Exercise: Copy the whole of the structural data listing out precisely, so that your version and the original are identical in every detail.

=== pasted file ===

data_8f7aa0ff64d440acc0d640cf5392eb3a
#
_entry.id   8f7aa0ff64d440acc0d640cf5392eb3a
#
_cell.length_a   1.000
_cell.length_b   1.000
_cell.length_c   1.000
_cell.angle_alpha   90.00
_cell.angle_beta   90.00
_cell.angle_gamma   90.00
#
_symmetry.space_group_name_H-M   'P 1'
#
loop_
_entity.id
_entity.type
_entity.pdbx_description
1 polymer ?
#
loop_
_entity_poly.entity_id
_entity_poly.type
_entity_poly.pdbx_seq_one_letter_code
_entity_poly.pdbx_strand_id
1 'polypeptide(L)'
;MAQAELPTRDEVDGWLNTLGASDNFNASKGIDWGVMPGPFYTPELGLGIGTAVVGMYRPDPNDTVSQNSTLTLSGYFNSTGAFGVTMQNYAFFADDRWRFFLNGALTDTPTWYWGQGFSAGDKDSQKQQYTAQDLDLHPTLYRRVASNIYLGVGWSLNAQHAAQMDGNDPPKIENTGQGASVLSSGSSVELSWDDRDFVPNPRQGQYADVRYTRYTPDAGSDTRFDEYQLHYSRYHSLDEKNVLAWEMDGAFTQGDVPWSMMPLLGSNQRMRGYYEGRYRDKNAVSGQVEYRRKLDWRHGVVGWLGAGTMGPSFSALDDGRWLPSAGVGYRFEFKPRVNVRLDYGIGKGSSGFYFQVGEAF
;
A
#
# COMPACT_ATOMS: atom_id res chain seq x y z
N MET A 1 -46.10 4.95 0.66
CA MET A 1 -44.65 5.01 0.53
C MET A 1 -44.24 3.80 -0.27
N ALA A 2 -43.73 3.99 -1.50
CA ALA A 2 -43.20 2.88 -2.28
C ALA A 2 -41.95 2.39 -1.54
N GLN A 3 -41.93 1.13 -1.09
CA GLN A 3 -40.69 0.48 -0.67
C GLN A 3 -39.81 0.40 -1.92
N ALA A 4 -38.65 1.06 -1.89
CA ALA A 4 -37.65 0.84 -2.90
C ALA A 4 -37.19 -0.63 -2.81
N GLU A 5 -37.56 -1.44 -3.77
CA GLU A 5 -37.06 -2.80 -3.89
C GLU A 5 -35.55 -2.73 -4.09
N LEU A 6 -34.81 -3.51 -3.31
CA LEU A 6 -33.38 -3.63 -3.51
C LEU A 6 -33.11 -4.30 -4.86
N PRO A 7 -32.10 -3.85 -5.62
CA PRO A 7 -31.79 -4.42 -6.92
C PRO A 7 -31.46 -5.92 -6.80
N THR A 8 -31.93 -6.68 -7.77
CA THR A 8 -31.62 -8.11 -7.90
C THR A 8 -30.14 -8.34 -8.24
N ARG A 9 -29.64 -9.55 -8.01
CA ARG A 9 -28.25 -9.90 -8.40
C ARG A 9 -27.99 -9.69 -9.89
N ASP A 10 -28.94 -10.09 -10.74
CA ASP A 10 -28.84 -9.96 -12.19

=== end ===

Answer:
data_8f7aa0ff64d440acc0d640cf5392eb3a
#
_entry.id   8f7aa0ff64d440acc0d640cf5392eb3a
#
_cell.length_a   1.000
_cell.length_b   1.000
_cell.length_c   1.000
_cell.angle_alpha   90.00
_cell.angle_beta   90.00
_cell.angle_gamma   90.00
#
_symmetry.space_group_name_H-M   'P 1'
#
loop_
_entity.id
_entity.type
_entity.pdbx_description
1 polymer ?
#
loop_
_entity_poly.entity_id
_entity_poly.type
_entity_poly.pdbx_seq_one_letter_code
_entity_poly.pdbx_strand_id
1 'polypeptide(L)'
;MAQAELPTRDEVDGWLNTLGASDNFNASKGIDWGVMPGPFYTPELGLGIGTAVVGMYRPDPNDTVSQNSTLTLSGYFNSTGAFGVTMQNYAFFADDRWRFFLNGALTDTPTWYWGQGFSAGDKDSQKQQYTAQDLDLHPTLYRRVASNIYLGVGWSLNAQHAAQMDGNDPPKIENTGQGASVLSSGSSVELSWDDRDFVPNPRQGQYADVRYTRYTPDAGSDTRFDEYQLHYSRYHSLDEKNVLAWEMDGAFTQGDVPWSMMPLLGSNQRMRGYYEGRYRDKNAVSGQVEYRRKLDWRHGVVGWLGAGTMGPSFSALDDGRWLPSAGVGYRFEFKPRVNVRLDYGIGKGSSGFYFQVGEAF
;
A
#
# COMPACT_ATOMS: atom_id res chain seq x y z
N MET A 1 -46.10 4.95 0.66
CA MET A 1 -44.65 5.01 0.53
C MET A 1 -44.24 3.80 -0.27
N ALA A 2 -43.73 3.99 -1.50
CA ALA A 2 -43.20 2.88 -2.28
C ALA A 2 -41.95 2.39 -1.54
N GLN A 3 -41.93 1.13 -1.09
CA GLN A 3 -40.69 0.48 -0.67
C GLN A 3 -39.81 0.40 -1.92
N ALA A 4 -38.65 1.06 -1.89
CA ALA A 4 -37.65 0.84 -2.90
C ALA A 4 -37.19 -0.63 -2.81
N GLU A 5 -37.56 -1.44 -3.77
CA GLU A 5 -37.06 -2.80 -3.89
C GLU A 5 -35.55 -2.73 -4.09
N LEU A 6 -34.81 -3.51 -3.31
CA LEU A 6 -33.38 -3.63 -3.51
C LEU A 6 -33.11 -4.30 -4.86
N PRO A 7 -32.10 -3.85 -5.62
CA PRO A 7 -31.79 -4.42 -6.92
C PRO A 7 -31.46 -5.92 -6.80
N THR A 8 -31.93 -6.68 -7.77
CA THR A 8 -31.62 -8.11 -7.90
C THR A 8 -30.14 -8.34 -8.24
N ARG A 9 -29.64 -9.55 -8.01
CA ARG A 9 -28.25 -9.90 -8.40
C ARG A 9 -27.99 -9.69 -9.89
N ASP A 10 -28.94 -10.09 -10.74
CA ASP A 10 -28.84 -9.96 -12.19